Hilderbrand’s surprisingly original take on the wedding disaster novel.
A wedding weekend is a time-honored literary pretext for exploring family dysfunction, and Hilderbrand’s version combines gentle irony with astute observation. The Carmichael family has vacationed at their rambling summer abode on Nantucket Island for almost a century. Now, the house will be the site of high-profile divorce attorney Doug Carmichael’s youngest daughter Jenna’s nuptials. "The Notebook," left by Jenna’s mother, Beth, who died of cancer six years ago, has planned the wedding down to the last detail. The weekend, which will include a rehearsal dinner, Saturday ceremony and reception, and Sunday brunch, has drawn the Carmichaels and their entourage into the ideal arena for emotional fireworks. Doug’s 40-year-old daughter, executive recruiter Margot, hopelessly enamored with her father’s rakish older law partner, Edge (one of many nicknames right out of the preppy handbook), regrets her one ethical lapse at her lover's behest, involving a more age-appropriate romantic prospect, Griff. Doug, who married second wife Pauline too soon after Beth’s passing, now contemplates divorce. Pauline, sensing Doug’s withdrawal, hopes that her daughter Rhonda’s service as a bridesmaid will finally earn her genuine entry into the Carmichael clan. Ann, the groom’s mother, a consummate politician, has miscalculated the personal toll of asking statuesque blonde Helen, her husband’s former mistress and mother of his love child, Chance, to the wedding. Crises small and large loom: Edge, though not married, refuses to make his and Margot’s relationship public; a historic tree named Alfie must be pruned to accommodate the wedding tent; Chance suffers a severe allergic reaction to mussels; Doug’s son Nick appears to be involved with a married bridesmaid. The populous cast makes establishing a coherent throughline difficult, and the first 200 pages are mainly prologue. But Hilderbrand’s casually tossed-off zingers, and her gift for eliciting sympathy for even the most insufferable of her characters, keep the pages turning until the disaster unfolds in earnest.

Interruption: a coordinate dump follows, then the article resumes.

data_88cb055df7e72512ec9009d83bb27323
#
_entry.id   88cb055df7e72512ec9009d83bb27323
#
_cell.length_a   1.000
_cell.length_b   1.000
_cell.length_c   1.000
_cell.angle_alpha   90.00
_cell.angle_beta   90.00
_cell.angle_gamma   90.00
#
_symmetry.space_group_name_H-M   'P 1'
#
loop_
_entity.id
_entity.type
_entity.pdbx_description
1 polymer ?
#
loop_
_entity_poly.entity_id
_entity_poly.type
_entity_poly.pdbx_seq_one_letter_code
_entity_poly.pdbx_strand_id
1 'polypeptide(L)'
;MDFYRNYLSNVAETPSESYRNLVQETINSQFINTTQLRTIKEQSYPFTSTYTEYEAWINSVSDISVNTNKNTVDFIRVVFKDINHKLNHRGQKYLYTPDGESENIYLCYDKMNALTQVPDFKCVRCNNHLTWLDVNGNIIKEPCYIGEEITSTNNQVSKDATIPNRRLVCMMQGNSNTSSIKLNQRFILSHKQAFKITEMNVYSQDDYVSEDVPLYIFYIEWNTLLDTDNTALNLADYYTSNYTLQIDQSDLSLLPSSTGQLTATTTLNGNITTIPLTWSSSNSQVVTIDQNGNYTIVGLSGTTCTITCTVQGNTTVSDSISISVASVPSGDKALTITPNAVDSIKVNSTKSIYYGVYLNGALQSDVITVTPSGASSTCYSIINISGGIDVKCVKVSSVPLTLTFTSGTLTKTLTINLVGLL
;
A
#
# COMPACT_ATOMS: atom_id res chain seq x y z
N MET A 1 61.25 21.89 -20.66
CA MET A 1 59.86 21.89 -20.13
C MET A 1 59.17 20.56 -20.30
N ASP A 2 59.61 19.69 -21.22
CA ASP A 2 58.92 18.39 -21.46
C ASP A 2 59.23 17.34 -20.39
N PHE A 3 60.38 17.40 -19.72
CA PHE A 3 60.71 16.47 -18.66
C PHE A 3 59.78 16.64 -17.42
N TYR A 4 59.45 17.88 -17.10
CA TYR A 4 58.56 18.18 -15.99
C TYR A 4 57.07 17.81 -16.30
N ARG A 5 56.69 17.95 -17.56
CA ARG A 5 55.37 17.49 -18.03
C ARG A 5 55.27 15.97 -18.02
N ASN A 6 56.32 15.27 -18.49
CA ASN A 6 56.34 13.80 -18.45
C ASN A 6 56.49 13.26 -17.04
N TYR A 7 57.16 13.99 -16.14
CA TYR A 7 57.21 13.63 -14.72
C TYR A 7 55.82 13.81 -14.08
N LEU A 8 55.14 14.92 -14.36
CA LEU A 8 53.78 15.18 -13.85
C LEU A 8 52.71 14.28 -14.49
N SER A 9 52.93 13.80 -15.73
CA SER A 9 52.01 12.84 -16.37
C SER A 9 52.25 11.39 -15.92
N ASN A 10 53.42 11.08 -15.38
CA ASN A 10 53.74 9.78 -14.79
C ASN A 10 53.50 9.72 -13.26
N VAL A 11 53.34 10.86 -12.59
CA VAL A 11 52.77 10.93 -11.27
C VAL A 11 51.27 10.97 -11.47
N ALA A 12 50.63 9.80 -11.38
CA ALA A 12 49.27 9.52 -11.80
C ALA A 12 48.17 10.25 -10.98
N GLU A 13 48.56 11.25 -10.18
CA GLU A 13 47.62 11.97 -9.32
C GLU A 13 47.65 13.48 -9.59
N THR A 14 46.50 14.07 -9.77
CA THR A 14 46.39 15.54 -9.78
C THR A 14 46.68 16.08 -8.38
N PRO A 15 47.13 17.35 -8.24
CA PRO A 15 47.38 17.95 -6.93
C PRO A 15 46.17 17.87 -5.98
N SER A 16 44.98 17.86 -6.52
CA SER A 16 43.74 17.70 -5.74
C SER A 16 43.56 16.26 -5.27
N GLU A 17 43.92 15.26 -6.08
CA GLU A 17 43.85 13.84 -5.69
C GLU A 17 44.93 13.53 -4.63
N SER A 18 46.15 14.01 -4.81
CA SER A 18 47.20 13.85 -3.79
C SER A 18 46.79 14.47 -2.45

A wedding readers won't be able to resist crashing.